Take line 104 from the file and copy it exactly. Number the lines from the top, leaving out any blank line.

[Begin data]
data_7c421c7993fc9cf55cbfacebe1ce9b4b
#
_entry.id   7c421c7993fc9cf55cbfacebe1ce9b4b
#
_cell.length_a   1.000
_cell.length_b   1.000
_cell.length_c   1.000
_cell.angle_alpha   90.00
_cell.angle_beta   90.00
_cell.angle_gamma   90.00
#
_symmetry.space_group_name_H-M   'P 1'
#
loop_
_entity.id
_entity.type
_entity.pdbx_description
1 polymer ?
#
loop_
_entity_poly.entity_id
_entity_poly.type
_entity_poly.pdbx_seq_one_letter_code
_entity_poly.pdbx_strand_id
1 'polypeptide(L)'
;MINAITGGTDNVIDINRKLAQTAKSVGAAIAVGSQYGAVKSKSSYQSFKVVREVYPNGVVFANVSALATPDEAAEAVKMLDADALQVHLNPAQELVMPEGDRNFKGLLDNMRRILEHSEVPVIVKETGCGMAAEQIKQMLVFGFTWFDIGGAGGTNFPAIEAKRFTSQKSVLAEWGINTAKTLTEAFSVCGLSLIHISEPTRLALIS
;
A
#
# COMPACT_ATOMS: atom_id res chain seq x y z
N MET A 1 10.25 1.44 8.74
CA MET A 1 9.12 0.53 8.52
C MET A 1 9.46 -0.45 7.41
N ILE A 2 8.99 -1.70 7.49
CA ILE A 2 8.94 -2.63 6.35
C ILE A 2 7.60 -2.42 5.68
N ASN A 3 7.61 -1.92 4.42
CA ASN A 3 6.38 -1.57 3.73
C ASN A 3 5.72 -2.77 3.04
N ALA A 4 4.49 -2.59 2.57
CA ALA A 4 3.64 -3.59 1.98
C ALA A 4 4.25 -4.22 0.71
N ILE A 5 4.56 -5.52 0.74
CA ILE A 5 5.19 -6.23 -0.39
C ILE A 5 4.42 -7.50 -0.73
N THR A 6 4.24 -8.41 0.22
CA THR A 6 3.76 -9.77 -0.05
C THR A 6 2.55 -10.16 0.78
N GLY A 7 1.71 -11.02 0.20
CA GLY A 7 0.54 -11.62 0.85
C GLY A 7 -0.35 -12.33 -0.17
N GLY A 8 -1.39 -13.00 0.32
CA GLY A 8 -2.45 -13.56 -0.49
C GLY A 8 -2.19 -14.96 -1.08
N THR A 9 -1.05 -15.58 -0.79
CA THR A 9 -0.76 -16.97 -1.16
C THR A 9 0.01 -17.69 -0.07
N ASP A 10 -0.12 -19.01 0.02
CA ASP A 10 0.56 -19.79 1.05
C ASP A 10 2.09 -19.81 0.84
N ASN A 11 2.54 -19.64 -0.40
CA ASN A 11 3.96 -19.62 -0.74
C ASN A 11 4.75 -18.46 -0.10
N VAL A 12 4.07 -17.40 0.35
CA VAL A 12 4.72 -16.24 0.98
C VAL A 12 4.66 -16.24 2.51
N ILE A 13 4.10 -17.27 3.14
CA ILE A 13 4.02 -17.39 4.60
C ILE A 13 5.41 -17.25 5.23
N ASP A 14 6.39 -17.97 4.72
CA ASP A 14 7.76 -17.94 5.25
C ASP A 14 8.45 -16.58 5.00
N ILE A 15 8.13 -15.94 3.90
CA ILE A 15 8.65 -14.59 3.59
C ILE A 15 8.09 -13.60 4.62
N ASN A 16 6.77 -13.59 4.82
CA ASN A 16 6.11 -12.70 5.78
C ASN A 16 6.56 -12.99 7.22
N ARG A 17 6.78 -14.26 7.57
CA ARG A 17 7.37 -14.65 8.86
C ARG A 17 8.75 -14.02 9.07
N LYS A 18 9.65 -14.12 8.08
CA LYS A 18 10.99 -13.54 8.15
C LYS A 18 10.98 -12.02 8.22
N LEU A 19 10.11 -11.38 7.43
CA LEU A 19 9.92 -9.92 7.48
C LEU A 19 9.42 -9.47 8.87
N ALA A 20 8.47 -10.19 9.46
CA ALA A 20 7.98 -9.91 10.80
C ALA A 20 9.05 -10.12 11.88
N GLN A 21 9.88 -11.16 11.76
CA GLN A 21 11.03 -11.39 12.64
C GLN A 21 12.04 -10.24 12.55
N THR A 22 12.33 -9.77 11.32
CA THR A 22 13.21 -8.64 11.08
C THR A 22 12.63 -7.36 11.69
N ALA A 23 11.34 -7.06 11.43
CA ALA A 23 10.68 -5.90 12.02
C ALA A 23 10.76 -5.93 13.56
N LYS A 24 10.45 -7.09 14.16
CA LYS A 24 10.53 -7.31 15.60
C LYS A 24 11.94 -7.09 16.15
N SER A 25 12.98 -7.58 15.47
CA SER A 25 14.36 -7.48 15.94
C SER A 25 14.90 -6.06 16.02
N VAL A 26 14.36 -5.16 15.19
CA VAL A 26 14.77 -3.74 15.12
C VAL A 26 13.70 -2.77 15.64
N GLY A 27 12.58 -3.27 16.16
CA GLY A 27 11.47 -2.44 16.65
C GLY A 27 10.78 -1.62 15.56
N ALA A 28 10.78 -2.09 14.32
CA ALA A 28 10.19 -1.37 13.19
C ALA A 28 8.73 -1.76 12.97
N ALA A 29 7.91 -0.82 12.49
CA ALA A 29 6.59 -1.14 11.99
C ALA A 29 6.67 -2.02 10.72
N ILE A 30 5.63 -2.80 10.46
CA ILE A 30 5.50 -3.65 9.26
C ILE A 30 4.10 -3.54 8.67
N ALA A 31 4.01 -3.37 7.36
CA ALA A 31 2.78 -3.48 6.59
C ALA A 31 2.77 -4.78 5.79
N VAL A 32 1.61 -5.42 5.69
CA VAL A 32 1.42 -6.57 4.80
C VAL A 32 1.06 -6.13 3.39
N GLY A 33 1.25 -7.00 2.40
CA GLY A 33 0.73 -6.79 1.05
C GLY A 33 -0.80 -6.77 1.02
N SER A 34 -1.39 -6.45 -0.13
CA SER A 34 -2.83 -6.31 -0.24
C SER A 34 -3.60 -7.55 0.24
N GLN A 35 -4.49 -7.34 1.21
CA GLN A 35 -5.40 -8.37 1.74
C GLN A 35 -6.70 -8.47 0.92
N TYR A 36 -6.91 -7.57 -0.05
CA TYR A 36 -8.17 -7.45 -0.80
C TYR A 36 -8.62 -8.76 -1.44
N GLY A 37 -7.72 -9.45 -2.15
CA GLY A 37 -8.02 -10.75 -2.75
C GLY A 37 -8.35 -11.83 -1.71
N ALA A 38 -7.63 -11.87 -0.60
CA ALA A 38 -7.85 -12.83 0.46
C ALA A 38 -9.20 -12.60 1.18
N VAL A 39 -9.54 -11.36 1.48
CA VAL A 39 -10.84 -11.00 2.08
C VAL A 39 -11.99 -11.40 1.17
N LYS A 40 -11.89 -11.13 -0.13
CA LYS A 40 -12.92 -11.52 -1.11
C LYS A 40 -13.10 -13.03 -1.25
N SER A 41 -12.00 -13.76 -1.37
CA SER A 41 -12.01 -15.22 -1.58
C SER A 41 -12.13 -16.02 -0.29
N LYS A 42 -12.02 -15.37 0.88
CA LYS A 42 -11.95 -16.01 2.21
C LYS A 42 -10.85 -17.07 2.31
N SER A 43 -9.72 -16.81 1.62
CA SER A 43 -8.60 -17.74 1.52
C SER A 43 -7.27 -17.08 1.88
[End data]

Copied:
CA SER A 25 14.36 -7.48 15.94